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8.09+0.02 (+0.25%)
At close: 4:02PM EDT
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  • can anybody explain why MBI is stuck at $8, why not at $10 or even at $20? any thoughts?
  • Walle, the reason AGO is valued at .72 of book value, and MBI is valued at .32 book value, is that while both have significant exposure to PR bonds, MBI's percentage of exposure compared to the total claims payable resources of the company is greater than that of AGO. Additionally, AGO is and has been writing new business at a greater rate than MBI. Finally, MBI still has some legacy issues relating to the structured finance policies it insured through MBIA, Corp. I, too, think the discount of MBI compared to AGO is too great, but it would appear the vast majority of the market does not agree. My investment in MBI is based on my belief that when the PR mess gets sorted out, hopefully with some semblance of respect to the law, then the uncertainty will be alleviated to the point where the valuations with respect to book value will be more in line. I could see that being worth a potential jump to $15 to $18 per share in the next few years. It could very well be more, if stock buybacks continue while MBI is stuck at .32 of book value, as those shares retired are incredibly accretive to BV.
  • Bond insurer MBIA's quarterly loss narrows
  • Think! how will you value at $8, there are lot of people buying and selling, and why the price movement is so less and options OI is very very high at $8?
    Who are the sellers and who are the buyers on daily basis, with an average daily volume of ~2M shares.
    AGO also has similar problems, but still AGO is trading at near book value.
    There aren't many posts on AGO.
    Both AGO and MBI are held mostly by institutions.
    There are lot and lot of questions and it all points to big time manipulation with MBI, IMO.
  • MBI is stuck at $8 because of the $3.6 billion in PR bonds that MBIA insures that the PR is doing its best to renege on. Additionally, there is a widespread misunderstanding that MBIA will need to pay out this money in the short term, rather than over the normal term of the bonds insured. There is also limited understanding of the strong legal ground MBIA has to its claims on the resources of the PR government. What remains uncertain is whether or not the court system will enforce the clear meaning and intent of the law, including PROMESA, or will the court use legal gymnastics to arrive at a more 'politically correct' conclusion.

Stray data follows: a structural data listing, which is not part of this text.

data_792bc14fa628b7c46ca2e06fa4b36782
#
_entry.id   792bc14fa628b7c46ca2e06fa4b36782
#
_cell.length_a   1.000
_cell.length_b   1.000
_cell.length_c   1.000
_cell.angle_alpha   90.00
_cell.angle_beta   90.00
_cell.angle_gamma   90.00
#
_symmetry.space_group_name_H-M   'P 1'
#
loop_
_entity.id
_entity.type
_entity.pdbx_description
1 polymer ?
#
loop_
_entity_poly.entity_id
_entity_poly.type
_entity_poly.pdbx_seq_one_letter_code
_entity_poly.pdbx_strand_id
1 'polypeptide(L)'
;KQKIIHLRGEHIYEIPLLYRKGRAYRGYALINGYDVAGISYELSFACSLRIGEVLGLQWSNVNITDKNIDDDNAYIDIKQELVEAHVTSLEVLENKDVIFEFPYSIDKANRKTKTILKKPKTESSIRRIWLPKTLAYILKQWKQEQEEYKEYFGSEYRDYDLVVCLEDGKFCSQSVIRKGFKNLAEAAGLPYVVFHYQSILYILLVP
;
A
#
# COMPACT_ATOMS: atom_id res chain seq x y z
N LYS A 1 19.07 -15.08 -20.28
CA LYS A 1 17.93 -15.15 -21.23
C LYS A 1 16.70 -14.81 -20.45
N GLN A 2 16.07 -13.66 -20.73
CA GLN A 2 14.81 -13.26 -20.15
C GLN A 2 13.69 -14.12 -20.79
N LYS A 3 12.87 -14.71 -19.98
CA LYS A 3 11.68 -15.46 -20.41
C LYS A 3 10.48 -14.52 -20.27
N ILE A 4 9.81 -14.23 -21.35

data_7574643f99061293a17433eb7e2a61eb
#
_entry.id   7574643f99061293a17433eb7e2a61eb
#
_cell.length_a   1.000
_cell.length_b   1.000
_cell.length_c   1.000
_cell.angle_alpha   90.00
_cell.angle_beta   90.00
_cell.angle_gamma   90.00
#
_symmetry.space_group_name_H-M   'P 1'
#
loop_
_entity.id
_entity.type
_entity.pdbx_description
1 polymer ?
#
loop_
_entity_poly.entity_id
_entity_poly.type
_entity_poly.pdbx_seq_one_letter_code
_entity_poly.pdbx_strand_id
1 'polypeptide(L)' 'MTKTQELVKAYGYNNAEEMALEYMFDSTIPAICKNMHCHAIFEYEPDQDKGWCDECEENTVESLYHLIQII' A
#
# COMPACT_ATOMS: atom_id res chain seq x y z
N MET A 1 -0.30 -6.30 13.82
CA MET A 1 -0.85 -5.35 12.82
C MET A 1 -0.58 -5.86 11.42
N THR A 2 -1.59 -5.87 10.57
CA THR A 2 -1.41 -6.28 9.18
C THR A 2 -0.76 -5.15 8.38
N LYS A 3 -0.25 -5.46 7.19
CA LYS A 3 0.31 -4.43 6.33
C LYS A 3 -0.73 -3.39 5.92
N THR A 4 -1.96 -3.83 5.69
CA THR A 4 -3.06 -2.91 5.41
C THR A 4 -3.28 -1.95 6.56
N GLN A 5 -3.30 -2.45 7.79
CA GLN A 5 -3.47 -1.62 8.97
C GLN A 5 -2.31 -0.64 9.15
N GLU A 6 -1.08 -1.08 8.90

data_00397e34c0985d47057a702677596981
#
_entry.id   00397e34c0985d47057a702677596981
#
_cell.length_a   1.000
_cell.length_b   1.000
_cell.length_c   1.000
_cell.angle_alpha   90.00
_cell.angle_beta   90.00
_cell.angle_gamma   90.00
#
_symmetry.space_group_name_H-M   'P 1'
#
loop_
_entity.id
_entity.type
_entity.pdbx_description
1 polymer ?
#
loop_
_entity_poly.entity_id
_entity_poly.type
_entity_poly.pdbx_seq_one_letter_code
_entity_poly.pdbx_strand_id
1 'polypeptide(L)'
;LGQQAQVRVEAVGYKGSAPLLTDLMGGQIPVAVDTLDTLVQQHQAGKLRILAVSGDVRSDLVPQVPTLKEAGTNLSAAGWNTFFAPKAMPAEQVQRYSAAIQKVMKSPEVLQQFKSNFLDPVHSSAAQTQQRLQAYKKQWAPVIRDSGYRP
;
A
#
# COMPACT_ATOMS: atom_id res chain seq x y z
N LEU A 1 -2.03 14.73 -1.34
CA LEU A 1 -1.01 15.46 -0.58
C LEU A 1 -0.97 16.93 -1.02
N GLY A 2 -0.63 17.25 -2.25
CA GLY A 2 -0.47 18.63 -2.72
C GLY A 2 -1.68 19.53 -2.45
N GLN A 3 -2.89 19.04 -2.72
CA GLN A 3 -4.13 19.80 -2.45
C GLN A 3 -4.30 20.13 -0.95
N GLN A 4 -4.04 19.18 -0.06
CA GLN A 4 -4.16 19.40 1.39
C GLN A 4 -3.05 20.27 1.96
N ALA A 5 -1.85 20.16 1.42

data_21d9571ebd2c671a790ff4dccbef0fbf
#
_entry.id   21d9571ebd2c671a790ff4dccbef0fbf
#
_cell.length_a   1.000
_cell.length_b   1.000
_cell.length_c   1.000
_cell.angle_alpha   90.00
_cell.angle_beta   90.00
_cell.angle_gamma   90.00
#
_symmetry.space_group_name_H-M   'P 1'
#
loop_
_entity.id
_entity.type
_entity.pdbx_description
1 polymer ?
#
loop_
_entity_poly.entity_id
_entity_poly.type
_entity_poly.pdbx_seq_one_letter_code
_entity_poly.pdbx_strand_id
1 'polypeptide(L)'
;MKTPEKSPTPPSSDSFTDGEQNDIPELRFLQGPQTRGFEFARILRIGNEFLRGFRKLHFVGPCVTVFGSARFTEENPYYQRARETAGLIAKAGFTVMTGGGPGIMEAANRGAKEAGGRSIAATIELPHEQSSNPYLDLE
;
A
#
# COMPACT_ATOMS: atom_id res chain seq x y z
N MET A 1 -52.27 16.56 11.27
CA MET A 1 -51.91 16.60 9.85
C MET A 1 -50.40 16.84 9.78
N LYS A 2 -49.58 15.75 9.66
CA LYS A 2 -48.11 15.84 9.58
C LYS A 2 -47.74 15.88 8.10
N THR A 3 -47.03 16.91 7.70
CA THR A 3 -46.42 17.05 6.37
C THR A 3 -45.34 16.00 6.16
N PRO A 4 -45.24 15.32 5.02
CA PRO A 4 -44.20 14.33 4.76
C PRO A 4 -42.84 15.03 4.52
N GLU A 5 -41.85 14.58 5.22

• MBI will likely be stuck around this level for the next several months. I don't see any big return to profitable numbers in the next earnings conference call, although I am optimistic that management will navigate the company to incremental improvement. The big catalyst looming in the future will be the timing of the announcement of the special dividend from National to MBIA, Inc. I hope to see this occur in late fall of this year, but it appears to largely depend on the speed of resolution of the PR mess. Since it appears likely that PR will not enter into any consensual agreements which would be acceptable to the bondholders, it then follows that each step along the way will have to be litigated, and then go through the appeals process, likely up to the Supreme Court. That would means years of litigation before resolution of the uncertainty regarding Nationals exposure to the PR bonds it insures. There should be some sense of how the process will go based on the way the judge handles the motions by the various parties involved within the next 4 or 5 months.
    If the judge expresses dissatisfaction with the fiscal plan as approved by the oversight board, and questions the assumptions therein, that could be an indication that the Title III process will not be the easy cramdown of huge bond losses the PR govt. is seeking, and a positive for MBI. If the special dividend gets approved, that would be a huge positive for MBI, as that could free up money for a new stock buyback. If the next earnings report releases news of more stock buybacks using the $44 million remaining under the old authorization, that would be an important indication of managements confidence that the worst is over and today's prices are a bargain. Finally, the whole issue of the PR bond default has certainly brought to the forefront the value of the insurance that National Public Finance sells, and quite likely could stimulate demand in the future.
  • lot of manipulation today as well. $20+ stock trading at mere $8, happens only in US markets. Time for SEC to investigate folks.
  • One day closer to the eventual resolution to the PR mess. First meeting in court today between opposing parties and judge overhearing Title III procedings. Price held up well in light of huge downward pressure on the market. I had very much hoped that this litigation could be avoided, and a resolution obtained via Title VI, but no such luck. I'm not looking forward to a long wait like happened in the litigation against Countrywide/BAC. However, I think MBI/National clearly has the plain language on their side.
    That said, in re-reading the conference call, near the end of the prepared remarks, management openly opines that a potential special dividend from National to MBIA would likely be an avenue for future share repurchases. I doubt this language would have been inserted into the prepared remarks if management did not feel somewhat confident regarding National's potential exposure to the PR debacle. I'm not sorry I own a bunch of MBI, I just wish I would have sold more (all) at $11+ and could rebuy more now. It is certainly obvious that MBI management considers $8.00 a reasonable price to buy stockl